Inspired by a recent thread...I was going to include it in there but my story turned out longer than I thought! So rather than hijack their thread, I decided to start my own...so for anyone who's been a member here awhile and has ever wondered, here is Sandie (AKA Hoofprints in the Sand)'s story!My story with my mare Sandie starts off with the fact that I had only been riding a total of 2 years when I bought her! (and I didn't grow up around horses or anything, everything I had learned about riding/horse care had been in those 2 years).
I was half leasing my instructor's horse and I got the itch to find one of my own. I had no idea what to look for, as I was trained (very basically) in dressage but didn't show or do anything except trail riding occasionally. So all I knew was that I wanted a calm horse who I could take on trail rides with my friends at the barn. I went online and searched on dreamhorse.com and equine.com, and the only criteria I chose were a small horse (under 15hh) and a calm horse (temperament of under 5!) I wasn't too concerned with anything else.
During my search I came across (and visited) multiple different breeds...the first horse I went to see was a Tennessee Walker cross, but my instructor pointed out that if I ever wanted to show dressage a gaited horse would make that more difficult for me, so we passed on him. The next horse was a beautiful bay QH and I was in love...his name was Boston, and I was sure I would love him and he would be "the one"! But as it turns out, my instructor knew the guy who was selling him and when he called to inquire, found that the gelding could be quite spooky on trail...not a beginner's horse!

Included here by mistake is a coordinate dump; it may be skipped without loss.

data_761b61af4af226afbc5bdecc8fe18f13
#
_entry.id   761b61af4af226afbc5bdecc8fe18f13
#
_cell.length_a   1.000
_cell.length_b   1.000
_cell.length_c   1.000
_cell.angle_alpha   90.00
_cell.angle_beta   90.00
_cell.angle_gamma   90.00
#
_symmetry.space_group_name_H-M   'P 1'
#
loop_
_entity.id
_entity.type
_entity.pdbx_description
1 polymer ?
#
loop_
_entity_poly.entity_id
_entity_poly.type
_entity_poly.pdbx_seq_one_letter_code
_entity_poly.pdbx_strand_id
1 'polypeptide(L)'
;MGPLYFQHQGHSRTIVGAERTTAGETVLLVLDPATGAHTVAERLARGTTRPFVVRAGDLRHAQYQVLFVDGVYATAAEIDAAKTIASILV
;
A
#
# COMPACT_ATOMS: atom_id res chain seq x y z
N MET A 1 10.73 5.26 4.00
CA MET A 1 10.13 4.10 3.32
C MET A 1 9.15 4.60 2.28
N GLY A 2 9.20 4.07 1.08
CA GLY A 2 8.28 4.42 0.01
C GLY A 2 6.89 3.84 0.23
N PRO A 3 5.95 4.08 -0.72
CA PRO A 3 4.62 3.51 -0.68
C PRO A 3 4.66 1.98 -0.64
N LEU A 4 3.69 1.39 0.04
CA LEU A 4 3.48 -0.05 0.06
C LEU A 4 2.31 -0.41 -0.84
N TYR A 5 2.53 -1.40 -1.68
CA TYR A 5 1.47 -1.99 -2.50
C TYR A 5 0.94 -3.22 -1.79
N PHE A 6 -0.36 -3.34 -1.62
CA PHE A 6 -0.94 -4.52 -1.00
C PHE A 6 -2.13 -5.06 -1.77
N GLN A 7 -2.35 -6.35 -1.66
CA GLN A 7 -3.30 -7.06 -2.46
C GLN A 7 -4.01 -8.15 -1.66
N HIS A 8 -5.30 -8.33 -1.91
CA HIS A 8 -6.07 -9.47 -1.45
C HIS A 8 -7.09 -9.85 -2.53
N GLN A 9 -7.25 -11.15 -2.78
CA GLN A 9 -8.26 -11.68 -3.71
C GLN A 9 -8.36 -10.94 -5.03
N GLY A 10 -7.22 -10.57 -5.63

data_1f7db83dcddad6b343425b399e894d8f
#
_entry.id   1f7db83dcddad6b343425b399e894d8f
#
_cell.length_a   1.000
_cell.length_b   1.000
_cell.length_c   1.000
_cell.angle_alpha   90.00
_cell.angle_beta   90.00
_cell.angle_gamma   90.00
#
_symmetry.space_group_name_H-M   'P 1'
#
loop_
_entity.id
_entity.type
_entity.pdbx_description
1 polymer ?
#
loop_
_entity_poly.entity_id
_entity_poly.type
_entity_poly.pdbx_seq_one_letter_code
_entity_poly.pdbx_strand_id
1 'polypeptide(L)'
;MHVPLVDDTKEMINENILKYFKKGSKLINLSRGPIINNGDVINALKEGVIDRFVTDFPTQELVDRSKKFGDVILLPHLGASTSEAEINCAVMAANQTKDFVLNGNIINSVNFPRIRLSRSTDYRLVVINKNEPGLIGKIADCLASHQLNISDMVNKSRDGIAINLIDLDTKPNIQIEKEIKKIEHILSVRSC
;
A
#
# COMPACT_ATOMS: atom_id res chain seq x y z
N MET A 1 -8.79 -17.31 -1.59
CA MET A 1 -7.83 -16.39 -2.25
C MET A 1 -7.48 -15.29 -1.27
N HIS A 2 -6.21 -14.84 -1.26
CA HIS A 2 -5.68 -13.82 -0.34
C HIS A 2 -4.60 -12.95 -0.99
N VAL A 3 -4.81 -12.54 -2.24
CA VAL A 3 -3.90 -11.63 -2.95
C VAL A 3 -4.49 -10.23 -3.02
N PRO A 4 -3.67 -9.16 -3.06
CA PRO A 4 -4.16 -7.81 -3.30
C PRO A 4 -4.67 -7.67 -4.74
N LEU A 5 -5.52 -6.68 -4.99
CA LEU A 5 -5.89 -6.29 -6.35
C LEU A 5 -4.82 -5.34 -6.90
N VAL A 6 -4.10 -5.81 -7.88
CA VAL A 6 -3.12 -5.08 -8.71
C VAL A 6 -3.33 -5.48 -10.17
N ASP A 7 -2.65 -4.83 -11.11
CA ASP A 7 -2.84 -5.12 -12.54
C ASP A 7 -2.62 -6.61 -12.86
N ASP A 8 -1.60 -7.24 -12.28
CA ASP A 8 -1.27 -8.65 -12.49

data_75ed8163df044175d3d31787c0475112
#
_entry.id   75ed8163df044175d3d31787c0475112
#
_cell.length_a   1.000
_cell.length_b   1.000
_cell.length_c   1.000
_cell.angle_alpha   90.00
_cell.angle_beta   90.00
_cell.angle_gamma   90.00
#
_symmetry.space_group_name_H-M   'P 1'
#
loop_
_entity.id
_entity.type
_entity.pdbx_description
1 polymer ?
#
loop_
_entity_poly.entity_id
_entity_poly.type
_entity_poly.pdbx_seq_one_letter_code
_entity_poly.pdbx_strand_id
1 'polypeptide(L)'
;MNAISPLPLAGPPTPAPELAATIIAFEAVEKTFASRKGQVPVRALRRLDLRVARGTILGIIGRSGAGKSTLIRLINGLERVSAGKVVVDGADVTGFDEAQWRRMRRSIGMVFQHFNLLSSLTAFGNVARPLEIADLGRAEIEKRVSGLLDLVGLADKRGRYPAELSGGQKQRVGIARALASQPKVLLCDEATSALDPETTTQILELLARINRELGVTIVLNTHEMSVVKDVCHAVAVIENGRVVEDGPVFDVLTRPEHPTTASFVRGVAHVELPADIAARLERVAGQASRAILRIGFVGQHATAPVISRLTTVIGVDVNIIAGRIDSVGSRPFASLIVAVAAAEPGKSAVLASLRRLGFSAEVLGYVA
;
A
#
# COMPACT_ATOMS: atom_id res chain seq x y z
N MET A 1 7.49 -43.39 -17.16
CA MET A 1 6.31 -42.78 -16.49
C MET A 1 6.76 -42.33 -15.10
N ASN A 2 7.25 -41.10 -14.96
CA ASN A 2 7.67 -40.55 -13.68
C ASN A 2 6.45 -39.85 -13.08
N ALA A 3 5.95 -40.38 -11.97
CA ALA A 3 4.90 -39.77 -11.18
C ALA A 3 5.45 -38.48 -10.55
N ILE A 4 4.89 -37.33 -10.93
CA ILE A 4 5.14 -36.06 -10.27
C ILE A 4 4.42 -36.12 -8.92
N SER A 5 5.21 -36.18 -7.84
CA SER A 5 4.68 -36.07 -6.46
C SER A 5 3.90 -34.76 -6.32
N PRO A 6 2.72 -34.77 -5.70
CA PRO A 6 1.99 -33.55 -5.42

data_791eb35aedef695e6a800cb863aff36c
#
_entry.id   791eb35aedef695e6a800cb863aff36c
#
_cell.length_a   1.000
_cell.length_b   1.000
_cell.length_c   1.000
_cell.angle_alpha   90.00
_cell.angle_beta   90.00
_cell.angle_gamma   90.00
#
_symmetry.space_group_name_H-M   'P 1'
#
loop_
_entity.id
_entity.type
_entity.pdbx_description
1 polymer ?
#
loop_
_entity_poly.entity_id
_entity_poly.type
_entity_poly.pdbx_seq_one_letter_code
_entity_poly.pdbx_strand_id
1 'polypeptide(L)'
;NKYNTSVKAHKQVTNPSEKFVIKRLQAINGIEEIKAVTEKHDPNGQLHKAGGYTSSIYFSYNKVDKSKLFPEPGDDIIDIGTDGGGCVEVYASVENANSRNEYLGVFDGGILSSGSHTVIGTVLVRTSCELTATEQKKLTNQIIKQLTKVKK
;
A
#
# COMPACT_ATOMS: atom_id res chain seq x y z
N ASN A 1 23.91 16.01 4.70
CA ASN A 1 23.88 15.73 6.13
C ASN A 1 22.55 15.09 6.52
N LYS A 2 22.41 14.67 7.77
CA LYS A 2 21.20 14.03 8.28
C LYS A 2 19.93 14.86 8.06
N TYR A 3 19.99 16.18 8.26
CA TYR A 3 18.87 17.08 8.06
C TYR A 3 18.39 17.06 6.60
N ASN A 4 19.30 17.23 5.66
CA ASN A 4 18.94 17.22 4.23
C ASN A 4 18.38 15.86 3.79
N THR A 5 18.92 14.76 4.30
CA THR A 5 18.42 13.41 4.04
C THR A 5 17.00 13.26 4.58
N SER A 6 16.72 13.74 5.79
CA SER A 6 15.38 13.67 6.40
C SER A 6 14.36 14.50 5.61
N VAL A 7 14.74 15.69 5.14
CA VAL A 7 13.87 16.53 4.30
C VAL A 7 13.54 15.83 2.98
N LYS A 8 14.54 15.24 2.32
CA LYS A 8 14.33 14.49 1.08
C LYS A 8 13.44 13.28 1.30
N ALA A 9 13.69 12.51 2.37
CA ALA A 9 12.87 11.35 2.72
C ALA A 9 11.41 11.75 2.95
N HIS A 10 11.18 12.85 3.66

I was getting so frustrated...I found 2 more horses who looked like they might fit the bill. One was a chestnut Morgan, named "Mr. Morgan", and the other a buckskin named "Sandie". Mr. Morgan was my first choice, as he was listed with dressage training and the buckskin, although adorable, was listed as "broodmare prospect" and nothing else. I of course had no idea what that really meant, so I printed the listing out and brought it to my trainer.